"You can go and feel safe, yeah," once homeless San Francisco resident Gary Gray said.
Gray is talking about San Francisco's main library.
It opened in 1996 across from the old building in Civic Center Plaza. There were elaborate ceremonies and crowds waited in long lines to tour the 376,000 square foot, multi-level structure.
It is still popular. Six million people are expected to visit this year, including many who are homeless. They come to read, use the Internet and the bathroom, or just as a sanctuary to get off the streets.
City librarian Luis Herrera calls the library one of the most democratic institutions a person can find.
"We don't ask if you're homeless, we don't ask your status," Herrera said. "It's open and free to everyone but in some instances when people need help, it's an opportunity with a social worker to provide that, we feel."
There are other libraries in the county that are also havens for the homeless, but no one else takes this approach. Leah Esguerra is a psychiatric social worker at the library 9 a.m. to 5 p.m., Monday through Friday.
"I say hello and somehow they start to feel more comfortable and they start talking to me," Esguerra said.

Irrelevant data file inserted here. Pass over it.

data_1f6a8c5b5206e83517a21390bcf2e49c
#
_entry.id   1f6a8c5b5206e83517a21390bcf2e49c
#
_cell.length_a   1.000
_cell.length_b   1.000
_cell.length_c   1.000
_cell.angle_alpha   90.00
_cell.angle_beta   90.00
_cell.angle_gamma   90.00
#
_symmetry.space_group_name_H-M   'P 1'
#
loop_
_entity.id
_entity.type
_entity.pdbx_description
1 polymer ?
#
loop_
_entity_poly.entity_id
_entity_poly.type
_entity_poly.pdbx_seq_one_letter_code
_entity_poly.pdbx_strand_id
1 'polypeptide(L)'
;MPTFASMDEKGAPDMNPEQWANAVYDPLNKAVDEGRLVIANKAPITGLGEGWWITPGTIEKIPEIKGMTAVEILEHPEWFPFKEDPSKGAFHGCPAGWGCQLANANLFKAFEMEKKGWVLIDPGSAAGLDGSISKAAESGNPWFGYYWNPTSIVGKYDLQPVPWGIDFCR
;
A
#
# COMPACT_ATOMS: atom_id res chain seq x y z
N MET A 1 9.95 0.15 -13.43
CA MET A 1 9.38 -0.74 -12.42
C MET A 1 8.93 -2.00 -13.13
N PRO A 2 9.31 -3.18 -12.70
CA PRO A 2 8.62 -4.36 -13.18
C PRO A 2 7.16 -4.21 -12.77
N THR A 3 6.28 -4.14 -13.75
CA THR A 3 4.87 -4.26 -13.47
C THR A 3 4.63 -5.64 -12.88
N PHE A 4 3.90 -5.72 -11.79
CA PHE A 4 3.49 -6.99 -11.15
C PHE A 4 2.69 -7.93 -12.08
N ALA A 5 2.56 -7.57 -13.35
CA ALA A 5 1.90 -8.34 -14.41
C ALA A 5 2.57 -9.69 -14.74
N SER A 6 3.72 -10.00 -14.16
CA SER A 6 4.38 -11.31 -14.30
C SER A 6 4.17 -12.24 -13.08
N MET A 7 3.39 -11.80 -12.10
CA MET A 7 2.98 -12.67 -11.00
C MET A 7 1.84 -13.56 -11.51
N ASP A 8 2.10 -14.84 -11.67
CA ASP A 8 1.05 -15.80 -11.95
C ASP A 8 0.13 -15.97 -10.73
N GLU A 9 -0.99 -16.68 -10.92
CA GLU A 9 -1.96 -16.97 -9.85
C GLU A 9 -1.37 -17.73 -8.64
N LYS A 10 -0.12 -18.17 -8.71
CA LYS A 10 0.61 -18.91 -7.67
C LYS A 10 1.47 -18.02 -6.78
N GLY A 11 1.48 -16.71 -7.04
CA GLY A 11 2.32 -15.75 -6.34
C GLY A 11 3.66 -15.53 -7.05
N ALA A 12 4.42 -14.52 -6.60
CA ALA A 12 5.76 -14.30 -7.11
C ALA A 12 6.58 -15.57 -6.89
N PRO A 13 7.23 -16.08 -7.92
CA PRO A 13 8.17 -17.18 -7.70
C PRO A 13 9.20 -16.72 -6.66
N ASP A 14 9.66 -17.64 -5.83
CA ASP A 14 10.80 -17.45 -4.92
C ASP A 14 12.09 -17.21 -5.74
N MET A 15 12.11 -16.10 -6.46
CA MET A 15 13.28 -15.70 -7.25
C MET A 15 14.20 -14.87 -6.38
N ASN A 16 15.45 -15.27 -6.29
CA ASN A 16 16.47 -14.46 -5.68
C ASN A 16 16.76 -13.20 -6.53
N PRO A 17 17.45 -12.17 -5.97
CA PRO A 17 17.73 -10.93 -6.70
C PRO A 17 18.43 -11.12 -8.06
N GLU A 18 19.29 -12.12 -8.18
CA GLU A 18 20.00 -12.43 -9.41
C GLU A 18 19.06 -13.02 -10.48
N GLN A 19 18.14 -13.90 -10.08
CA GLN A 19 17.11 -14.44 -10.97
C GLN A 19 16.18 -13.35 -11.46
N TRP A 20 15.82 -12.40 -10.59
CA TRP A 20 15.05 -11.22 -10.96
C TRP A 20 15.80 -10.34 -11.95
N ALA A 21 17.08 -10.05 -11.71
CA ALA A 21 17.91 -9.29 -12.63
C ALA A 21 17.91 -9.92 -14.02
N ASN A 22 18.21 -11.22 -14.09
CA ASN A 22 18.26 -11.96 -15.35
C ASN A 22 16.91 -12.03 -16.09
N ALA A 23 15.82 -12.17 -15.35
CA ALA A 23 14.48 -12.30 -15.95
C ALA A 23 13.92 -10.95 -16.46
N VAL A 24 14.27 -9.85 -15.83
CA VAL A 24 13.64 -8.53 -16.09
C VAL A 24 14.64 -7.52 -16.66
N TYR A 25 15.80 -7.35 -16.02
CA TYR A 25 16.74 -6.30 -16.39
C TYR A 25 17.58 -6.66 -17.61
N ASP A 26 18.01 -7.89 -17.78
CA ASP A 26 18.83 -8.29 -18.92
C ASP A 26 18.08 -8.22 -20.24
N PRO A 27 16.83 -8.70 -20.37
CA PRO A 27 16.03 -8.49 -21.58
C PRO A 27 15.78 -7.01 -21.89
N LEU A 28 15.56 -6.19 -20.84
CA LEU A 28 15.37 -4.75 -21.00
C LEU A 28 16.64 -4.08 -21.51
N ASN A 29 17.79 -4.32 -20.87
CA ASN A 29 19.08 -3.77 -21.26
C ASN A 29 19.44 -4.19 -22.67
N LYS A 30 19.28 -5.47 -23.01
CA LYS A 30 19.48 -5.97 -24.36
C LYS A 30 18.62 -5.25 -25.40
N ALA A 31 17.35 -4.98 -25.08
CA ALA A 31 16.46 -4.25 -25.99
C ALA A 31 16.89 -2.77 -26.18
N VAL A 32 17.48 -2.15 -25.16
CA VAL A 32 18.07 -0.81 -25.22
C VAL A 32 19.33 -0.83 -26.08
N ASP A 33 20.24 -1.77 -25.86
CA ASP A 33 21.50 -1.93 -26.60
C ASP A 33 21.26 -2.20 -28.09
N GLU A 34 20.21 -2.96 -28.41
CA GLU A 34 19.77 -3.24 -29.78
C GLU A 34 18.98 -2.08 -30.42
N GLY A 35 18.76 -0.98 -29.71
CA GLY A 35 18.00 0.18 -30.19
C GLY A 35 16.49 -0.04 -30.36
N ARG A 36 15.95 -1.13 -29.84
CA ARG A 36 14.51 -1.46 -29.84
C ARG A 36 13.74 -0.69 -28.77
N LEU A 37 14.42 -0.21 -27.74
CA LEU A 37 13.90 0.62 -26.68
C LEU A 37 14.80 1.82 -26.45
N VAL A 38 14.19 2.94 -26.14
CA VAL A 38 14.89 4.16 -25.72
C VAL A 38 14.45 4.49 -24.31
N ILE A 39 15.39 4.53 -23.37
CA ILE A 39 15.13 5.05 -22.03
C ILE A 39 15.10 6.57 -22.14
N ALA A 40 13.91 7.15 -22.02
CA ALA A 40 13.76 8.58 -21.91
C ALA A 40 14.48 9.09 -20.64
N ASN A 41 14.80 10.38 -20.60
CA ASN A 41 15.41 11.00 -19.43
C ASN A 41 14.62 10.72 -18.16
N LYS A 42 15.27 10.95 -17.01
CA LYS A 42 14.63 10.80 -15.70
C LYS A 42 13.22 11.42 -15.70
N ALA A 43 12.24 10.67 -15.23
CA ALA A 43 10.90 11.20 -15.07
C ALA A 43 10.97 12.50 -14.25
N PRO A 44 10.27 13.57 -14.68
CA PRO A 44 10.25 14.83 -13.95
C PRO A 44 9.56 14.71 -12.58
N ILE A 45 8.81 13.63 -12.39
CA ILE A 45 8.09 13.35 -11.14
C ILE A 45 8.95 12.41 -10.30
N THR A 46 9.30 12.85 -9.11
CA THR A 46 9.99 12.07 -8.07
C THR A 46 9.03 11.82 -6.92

Esguerra tries to link patrons with services ranging from housing to mental health counseling.
Not everyone is on board.
"I don't do any social services...because I'm completely capable of taking care of myself," one person said.
"We can't help everybody and people have their own time in terms of when they want help and we just have to respect that," Esguerra said.
Esguerra has been on the job for just over a year. Her salary is paid by the library.
Before she arrived the situation was getting out of control, frightening some patrons and staff.
"Such as people taking showers, brushing their teeth; there was some concern about people overdosing because they were doing drugs in the bathroom," Dr. Raj Parekh said.
Parekh is a psychiatrist without the city's health department. The library turned to him and other health professionals who then came up with the novel idea to hire Esguerra rather than traditional homeless outreach workers.
"What we found out is that a lot of the homeless people who come here, they come to get away from being homeless and we found that a lot of folks we spoke with didn't really want to engage with an outreach worker at that point," Parekh said.
But many will accept help from a low-key, non-threatening person. Esguerra says she has helped 250 people at the library since she started, including Gary Gray.
Gray was living under a freeway overpass and now has supportive housing.
It is not a total turnaround at the library, but the staff says there has been a noticeable drop in inappropriate behavior.
"It's great since she started because it helps them and it helps the library," library employee Ron Romano said.
Several libraries around the country -- Atlanta, Baltimore, Seattle, Portland and San Antonio have called San Francisco. They are considering replicating the program.